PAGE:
Red, White & Royal Blue

Red, White & Royal Blue by Casey McQuiston is a rom-com, pure and simple. It's light-hearted, it's witty, it doesn't feel like "Hello, fellow kids" – what more do you want?

Teenage drama, heartbreak, obtuse protagonists, this book has everything. The son of the (female) President of the US hates his nemesis, a highly placed Prince of UK royalty. Only, since this is a rom-com – you know what happens with a nemesis pairing, it's inevitable. We get good political commentary in there, though, discussing consequences of what would happen with a President with a gay son, and the different ways of navigating these problems – breaking up, hiding, out'n'proud, etc. Coming from Senlin Ascends, this was exactly the book I needed. An enjoyable read if this genre is an option for you!

A Memory Called Empire

A Memory Called Empire by Arkady Martine is exactly the kind of sci-fi that I like reading. All people in this novel are human – but they don't necessarily see each other this way. Our protagonist is the ambassador to a sprawling, huge empire that has a terribly lyrical culture, where everything is an allusion or a poem or a reference, and probably all of these rolled together. She has to come to grips with her new posting, and find her way in this world, while figuring out why her predecessor is dead, and … well, the empire kind of collapses.

This on its own would be fascinating, but we don't only get to see the culture clash between our protagonist and her empire assistant, oh no – without giving away too much, this story is also about neural implants, and self-modifications, and different definitions of being human. And as if that wasn't enough, we also get to think about the further reaching implications. What if my culture says that your culture does hideously brutal things that make it barely human at all – but I have to choose between allying with you and potentially dooming all thinking galactic life? Yeah, that.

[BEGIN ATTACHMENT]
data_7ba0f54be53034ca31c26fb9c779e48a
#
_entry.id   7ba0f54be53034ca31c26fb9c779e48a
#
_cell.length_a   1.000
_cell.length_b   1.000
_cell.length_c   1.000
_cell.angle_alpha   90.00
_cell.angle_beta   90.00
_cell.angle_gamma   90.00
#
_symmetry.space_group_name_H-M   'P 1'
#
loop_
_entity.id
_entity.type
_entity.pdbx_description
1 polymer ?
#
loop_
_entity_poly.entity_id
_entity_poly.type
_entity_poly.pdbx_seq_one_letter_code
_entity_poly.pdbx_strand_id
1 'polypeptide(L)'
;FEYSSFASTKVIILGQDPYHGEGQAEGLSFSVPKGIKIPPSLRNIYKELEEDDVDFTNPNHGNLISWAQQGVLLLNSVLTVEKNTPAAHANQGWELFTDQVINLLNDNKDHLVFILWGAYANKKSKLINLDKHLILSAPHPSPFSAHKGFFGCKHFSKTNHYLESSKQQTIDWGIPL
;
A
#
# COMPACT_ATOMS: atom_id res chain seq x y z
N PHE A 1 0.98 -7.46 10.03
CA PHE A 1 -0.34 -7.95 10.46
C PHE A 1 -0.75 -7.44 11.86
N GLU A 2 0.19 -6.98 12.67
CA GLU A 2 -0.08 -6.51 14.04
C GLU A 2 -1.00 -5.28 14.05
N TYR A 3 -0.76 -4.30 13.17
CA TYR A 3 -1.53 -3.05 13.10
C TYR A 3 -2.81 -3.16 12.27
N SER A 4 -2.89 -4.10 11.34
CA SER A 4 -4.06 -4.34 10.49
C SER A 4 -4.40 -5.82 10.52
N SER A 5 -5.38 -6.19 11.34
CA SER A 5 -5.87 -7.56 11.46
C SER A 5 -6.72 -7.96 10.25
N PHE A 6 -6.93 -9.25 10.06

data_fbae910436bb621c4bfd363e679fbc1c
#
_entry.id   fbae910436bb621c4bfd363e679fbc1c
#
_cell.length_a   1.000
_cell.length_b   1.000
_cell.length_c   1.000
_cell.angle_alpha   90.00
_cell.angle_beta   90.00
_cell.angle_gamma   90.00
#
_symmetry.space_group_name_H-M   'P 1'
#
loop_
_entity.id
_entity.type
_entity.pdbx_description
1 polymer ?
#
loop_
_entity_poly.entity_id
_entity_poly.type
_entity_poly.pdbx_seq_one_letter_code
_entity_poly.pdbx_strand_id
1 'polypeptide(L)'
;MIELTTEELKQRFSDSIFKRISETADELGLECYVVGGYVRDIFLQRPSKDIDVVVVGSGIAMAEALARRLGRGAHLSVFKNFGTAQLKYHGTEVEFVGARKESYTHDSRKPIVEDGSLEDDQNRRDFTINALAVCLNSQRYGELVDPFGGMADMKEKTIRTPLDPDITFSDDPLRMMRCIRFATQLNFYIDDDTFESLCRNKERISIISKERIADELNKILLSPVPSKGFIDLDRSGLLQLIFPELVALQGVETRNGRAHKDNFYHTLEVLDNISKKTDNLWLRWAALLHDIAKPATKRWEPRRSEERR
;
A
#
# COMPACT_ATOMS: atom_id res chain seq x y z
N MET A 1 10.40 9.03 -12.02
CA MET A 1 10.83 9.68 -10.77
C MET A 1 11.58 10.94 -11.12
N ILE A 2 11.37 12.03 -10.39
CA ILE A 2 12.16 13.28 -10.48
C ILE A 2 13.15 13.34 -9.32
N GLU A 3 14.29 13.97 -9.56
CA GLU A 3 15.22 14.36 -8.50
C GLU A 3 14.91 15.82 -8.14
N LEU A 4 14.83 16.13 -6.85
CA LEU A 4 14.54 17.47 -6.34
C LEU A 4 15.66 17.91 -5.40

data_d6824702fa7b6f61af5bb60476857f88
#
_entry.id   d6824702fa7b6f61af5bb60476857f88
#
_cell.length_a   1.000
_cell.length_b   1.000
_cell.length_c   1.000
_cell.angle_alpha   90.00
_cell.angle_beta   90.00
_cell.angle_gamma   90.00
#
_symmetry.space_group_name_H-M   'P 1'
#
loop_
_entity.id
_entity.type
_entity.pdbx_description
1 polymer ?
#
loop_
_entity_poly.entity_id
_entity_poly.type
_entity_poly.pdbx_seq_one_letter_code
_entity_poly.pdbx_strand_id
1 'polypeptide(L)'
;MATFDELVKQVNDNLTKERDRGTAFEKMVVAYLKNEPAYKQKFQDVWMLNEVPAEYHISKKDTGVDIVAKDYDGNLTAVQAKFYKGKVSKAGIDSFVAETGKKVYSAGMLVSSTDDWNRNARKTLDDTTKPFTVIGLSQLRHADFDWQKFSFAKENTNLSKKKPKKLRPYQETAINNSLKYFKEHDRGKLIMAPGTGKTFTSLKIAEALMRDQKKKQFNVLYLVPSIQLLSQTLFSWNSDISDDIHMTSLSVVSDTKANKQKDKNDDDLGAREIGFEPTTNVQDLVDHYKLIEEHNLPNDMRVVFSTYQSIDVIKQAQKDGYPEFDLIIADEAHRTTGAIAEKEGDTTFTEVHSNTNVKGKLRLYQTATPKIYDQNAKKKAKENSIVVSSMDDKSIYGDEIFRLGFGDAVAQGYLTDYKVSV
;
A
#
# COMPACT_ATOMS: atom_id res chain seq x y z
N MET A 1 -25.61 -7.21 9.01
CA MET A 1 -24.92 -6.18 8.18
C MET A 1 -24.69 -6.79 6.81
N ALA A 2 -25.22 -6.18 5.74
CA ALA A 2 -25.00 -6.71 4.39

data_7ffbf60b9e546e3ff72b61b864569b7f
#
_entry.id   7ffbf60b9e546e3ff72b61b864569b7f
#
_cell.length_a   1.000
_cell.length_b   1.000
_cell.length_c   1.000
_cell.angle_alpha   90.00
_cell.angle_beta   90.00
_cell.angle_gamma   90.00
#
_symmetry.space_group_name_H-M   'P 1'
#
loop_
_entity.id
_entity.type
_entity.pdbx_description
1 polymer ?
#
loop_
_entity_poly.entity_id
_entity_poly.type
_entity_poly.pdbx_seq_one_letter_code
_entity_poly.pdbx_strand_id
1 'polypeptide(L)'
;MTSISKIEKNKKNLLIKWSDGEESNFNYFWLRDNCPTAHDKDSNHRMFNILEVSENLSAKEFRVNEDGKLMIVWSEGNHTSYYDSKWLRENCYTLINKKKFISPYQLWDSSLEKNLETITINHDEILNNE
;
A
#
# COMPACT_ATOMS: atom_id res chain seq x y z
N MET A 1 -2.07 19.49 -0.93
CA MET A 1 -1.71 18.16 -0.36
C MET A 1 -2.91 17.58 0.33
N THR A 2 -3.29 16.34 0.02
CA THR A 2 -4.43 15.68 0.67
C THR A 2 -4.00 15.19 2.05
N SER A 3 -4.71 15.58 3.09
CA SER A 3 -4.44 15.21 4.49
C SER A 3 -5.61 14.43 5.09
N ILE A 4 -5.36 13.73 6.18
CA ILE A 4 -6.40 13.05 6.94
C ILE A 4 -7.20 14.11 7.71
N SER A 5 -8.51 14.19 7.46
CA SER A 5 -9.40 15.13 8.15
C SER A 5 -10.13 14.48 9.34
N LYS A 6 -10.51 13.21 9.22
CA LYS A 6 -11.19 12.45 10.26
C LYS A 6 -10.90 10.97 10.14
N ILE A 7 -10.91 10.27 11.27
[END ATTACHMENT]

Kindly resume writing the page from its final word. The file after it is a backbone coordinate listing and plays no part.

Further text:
In one or two places, the book takes the easy way out of these moral quandries, but then again, that's fair: We do the same in every-day life. We break problems down, or circumvent them, and don't always meet them with intellectual curiosity and honesty head on. I enjoyed this book very much, and I'm extremely impressed that this was the first published book by this author. Apparently a second volume is in the making, which I'm very much looking forward to.

The Tea Master and the Detective

The Tea Master and the Detective by Aliette de Bodard is a nice short scifi novella in a world where different sorts of teas can have a profound impact on how the human brain works, there is deep space that behaves entirely different from normal space, and we have sentient ships.

I can't really give you an objective review (even less than usually, I mean) because I'm a sucker for sentient space ships. These ones are very well done, I felt, and the duo of the Tea Master and the Detective worked very well. And if it feels like Sherlock Holmes coupled with an Ann Leckie world – so what? I would've read and enjoyed a full novel of this instead of just a novella (though it was very well-paced).